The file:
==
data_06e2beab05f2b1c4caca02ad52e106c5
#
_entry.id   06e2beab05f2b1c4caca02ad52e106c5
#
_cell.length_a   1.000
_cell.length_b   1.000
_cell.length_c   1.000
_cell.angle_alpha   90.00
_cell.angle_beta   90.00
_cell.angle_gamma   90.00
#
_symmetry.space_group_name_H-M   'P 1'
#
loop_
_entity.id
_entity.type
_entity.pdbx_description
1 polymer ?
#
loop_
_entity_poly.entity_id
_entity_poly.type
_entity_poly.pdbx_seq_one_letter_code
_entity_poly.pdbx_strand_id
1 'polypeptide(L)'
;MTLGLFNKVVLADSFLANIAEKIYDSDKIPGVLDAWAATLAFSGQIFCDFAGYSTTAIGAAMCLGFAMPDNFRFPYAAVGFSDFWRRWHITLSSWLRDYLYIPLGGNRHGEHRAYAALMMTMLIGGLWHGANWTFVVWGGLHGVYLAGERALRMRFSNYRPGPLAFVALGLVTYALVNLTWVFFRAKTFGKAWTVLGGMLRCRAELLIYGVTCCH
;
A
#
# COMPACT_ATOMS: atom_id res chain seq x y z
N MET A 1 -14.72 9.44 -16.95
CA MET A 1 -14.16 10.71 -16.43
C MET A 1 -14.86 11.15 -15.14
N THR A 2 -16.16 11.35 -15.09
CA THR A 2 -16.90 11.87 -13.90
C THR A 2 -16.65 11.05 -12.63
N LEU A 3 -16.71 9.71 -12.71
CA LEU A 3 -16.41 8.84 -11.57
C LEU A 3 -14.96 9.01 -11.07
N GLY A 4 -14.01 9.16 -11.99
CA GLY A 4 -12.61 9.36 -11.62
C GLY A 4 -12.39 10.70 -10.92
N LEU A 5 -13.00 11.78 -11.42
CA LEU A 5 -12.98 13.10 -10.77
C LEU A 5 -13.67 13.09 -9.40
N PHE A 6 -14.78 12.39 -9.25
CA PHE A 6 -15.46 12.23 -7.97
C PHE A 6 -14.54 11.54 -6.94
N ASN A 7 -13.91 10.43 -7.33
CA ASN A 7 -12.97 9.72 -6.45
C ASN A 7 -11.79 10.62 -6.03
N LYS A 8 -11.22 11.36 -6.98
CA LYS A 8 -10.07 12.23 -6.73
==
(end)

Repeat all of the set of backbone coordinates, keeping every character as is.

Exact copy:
data_06e2beab05f2b1c4caca02ad52e106c5
#
_entry.id   06e2beab05f2b1c4caca02ad52e106c5
#
_cell.length_a   1.000
_cell.length_b   1.000
_cell.length_c   1.000
_cell.angle_alpha   90.00
_cell.angle_beta   90.00
_cell.angle_gamma   90.00
#
_symmetry.space_group_name_H-M   'P 1'
#
loop_
_entity.id
_entity.type
_entity.pdbx_description
1 polymer ?
#
loop_
_entity_poly.entity_id
_entity_poly.type
_entity_poly.pdbx_seq_one_letter_code
_entity_poly.pdbx_strand_id
1 'polypeptide(L)'
;MTLGLFNKVVLADSFLANIAEKIYDSDKIPGVLDAWAATLAFSGQIFCDFAGYSTTAIGAAMCLGFAMPDNFRFPYAAVGFSDFWRRWHITLSSWLRDYLYIPLGGNRHGEHRAYAALMMTMLIGGLWHGANWTFVVWGGLHGVYLAGERALRMRFSNYRPGPLAFVALGLVTYALVNLTWVFFRAKTFGKAWTVLGGMLRCRAELLIYGVTCCH
;
A
#
# COMPACT_ATOMS: atom_id res chain seq x y z
N MET A 1 -14.72 9.44 -16.95
CA MET A 1 -14.16 10.71 -16.43
C MET A 1 -14.86 11.15 -15.14
N THR A 2 -16.16 11.35 -15.09
CA THR A 2 -16.90 11.87 -13.90
C THR A 2 -16.65 11.05 -12.63
N LEU A 3 -16.71 9.71 -12.71
CA LEU A 3 -16.41 8.84 -11.57
C LEU A 3 -14.96 9.01 -11.07
N GLY A 4 -14.01 9.16 -11.99
CA GLY A 4 -12.61 9.36 -11.62
C GLY A 4 -12.39 10.70 -10.92
N LEU A 5 -13.00 11.78 -11.42
CA LEU A 5 -12.98 13.10 -10.77
C LEU A 5 -13.67 13.09 -9.40
N PHE A 6 -14.78 12.39 -9.25
CA PHE A 6 -15.46 12.23 -7.97
C PHE A 6 -14.54 11.54 -6.94
N ASN A 7 -13.91 10.43 -7.33
CA ASN A 7 -12.97 9.72 -6.45
C ASN A 7 -11.79 10.62 -6.03
N LYS A 8 -11.22 11.36 -6.98
CA LYS A 8 -10.07 12.23 -6.73